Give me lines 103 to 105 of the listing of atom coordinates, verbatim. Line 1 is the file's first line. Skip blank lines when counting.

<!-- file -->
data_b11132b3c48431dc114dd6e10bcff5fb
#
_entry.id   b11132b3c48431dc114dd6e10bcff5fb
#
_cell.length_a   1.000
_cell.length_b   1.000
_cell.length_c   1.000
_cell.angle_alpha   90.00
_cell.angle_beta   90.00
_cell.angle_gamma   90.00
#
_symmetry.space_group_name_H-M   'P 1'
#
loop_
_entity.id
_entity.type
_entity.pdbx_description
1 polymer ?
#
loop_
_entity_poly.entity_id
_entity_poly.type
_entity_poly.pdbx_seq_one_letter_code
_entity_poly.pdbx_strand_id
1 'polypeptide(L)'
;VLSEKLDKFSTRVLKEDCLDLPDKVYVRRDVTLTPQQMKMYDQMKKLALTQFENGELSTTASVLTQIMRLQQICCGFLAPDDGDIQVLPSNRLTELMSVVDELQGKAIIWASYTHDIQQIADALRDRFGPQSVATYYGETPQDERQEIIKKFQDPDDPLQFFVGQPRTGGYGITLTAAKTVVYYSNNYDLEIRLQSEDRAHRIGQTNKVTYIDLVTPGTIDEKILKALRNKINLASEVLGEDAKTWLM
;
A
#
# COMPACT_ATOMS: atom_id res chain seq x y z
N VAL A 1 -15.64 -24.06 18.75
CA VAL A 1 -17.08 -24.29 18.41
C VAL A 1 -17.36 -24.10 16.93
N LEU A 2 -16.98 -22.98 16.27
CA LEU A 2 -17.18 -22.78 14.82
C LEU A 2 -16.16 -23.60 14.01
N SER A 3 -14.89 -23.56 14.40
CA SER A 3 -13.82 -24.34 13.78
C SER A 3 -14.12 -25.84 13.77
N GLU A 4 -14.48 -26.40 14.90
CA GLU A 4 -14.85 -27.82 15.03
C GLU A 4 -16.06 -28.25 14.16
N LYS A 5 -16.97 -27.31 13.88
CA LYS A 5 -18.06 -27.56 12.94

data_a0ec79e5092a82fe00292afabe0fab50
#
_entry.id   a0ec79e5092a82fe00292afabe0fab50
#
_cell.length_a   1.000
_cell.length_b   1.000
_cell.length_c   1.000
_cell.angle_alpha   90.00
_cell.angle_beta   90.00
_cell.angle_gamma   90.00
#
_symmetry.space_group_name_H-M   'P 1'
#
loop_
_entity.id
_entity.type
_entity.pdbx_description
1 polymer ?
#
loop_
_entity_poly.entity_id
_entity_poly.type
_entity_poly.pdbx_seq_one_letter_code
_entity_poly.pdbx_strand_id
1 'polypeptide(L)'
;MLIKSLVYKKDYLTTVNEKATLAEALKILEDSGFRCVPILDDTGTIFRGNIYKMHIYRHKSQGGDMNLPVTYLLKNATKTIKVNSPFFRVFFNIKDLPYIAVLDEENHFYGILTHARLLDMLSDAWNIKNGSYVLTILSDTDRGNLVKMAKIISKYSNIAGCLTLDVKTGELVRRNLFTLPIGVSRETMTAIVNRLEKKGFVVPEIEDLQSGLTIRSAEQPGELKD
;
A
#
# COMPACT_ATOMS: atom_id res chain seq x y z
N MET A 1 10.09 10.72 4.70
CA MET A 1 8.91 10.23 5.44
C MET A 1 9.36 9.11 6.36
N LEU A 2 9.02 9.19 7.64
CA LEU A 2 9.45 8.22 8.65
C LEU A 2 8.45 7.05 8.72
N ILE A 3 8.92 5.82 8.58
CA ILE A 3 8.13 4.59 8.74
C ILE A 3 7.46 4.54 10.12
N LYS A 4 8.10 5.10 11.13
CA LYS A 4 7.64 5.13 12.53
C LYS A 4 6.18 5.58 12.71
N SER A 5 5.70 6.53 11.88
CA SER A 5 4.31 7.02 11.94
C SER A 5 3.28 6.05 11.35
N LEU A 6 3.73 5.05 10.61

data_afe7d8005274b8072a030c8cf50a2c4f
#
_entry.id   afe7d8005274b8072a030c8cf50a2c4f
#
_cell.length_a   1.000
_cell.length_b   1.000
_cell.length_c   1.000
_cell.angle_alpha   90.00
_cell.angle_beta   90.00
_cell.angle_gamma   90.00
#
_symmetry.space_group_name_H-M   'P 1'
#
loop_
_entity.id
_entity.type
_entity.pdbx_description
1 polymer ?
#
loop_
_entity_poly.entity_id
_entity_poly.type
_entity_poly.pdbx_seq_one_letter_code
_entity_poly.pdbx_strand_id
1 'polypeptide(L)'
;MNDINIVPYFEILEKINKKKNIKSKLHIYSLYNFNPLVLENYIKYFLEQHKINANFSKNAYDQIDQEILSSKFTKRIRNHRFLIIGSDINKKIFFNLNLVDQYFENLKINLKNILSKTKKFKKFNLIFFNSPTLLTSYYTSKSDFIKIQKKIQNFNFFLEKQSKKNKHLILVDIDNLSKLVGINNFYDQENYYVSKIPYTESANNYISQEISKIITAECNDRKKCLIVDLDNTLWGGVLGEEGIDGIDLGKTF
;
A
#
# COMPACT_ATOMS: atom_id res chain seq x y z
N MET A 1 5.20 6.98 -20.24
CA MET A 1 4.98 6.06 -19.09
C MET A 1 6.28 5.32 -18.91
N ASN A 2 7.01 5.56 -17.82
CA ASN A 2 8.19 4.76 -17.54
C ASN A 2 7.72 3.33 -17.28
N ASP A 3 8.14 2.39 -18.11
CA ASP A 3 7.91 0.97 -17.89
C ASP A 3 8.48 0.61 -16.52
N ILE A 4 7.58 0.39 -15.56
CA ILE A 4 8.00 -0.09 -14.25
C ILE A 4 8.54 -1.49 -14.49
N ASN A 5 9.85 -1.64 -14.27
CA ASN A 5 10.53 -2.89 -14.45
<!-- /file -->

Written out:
#
loop_
_entity.id